This is a real winner, with beautiful photos and I want to make EVERYTHING in this book!! There's something for everyone from beginner to advanced. Would you believe it - it's written by an English woman, living near Cambridge but she had to go to US to get it published, by XrX, the people who publish lots of the knitting mags, etc. As it's an American book this means the patterns are all charted out, which I have come to realise is so great where lace knitting is concerned. Takes a little while to get into the swing of it, but now I find uncharted patterns so much more hard work. Go on, treat yourself...you'll love it
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on 5 October 2012
Lovely designs but so many errors. I had to Google the publishers it came up with 3 pages of amendments. Not very good for new to lace knitters
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on 8 July 2009
Visually, this is a beauiful book with a wealth of information about pioneering knitters of Victorian times. The shawls are all beauitful and I would love to make every one. My only reservation is that this is definitely not a book for a beginner If you want patterns that say cast on x sts and repeat pattern y times then cast off, this is not the book for you. The construction of most of the shawls is more complex than that, with instructins for knitting on borders that cause much head scratching, although the lace patterns themselves are not a problem.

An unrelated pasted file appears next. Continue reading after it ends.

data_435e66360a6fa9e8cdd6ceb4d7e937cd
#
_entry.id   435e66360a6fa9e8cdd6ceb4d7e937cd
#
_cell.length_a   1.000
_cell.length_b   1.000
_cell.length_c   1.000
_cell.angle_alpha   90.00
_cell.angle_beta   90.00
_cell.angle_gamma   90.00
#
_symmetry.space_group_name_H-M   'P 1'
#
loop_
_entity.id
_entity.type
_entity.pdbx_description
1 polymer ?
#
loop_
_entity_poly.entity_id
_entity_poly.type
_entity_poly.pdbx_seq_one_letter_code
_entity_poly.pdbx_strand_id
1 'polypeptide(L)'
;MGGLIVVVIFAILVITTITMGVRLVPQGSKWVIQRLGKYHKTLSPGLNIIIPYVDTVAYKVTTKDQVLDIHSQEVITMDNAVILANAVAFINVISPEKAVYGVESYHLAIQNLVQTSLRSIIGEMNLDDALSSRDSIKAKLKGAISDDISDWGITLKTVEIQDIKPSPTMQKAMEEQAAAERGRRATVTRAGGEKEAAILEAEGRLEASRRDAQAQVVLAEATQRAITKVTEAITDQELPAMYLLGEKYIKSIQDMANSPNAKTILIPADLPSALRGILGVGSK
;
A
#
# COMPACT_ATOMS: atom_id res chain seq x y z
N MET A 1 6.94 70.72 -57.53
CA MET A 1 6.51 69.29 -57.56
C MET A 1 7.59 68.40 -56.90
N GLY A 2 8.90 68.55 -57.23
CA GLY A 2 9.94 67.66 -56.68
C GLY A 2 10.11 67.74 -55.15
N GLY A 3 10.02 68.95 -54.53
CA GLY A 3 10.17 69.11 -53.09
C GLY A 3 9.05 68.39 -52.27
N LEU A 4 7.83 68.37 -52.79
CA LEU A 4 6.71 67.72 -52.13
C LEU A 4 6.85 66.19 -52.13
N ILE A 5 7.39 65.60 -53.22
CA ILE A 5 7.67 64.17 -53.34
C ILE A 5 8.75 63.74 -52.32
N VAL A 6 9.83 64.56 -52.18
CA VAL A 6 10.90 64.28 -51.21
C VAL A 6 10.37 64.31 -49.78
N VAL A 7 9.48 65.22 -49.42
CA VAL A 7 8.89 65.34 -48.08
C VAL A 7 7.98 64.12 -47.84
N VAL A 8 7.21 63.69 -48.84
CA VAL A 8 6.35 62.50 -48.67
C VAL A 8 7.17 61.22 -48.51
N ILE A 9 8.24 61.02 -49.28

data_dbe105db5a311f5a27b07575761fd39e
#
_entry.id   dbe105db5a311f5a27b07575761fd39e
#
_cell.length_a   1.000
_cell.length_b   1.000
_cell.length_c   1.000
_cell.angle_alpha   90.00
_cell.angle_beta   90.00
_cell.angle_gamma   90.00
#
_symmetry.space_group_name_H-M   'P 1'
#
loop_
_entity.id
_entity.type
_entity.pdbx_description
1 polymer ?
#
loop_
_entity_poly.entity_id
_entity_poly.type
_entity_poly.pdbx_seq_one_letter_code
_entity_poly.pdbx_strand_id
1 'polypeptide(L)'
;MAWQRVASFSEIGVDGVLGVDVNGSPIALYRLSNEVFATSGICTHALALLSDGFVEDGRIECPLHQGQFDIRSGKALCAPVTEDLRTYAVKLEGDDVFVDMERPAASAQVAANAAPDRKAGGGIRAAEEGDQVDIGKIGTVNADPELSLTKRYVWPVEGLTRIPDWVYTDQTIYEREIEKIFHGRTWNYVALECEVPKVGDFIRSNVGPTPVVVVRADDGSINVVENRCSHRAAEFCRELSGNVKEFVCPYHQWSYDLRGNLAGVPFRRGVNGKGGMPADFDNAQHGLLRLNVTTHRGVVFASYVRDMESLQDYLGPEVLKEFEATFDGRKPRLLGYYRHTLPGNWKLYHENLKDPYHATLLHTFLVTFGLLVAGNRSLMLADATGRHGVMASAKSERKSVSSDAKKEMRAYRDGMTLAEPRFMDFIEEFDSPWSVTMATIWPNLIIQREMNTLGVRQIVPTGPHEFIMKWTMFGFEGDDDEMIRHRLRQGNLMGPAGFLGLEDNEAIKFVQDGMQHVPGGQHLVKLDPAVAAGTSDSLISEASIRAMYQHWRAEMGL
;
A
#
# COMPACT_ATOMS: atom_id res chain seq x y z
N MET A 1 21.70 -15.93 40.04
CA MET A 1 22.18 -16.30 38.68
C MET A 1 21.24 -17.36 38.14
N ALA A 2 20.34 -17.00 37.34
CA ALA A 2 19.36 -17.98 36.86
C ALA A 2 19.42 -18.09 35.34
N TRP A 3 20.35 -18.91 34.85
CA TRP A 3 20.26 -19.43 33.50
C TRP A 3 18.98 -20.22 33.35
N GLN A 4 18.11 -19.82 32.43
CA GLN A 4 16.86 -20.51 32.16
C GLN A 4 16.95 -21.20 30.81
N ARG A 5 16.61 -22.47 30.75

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on 15 July 2007
This book is definitely for the more experienced knitter. The pictures are fabulous. The patterns seem to be clear, although charts are used. There is a section at the back explaining techniques used. A must have on your book shelf!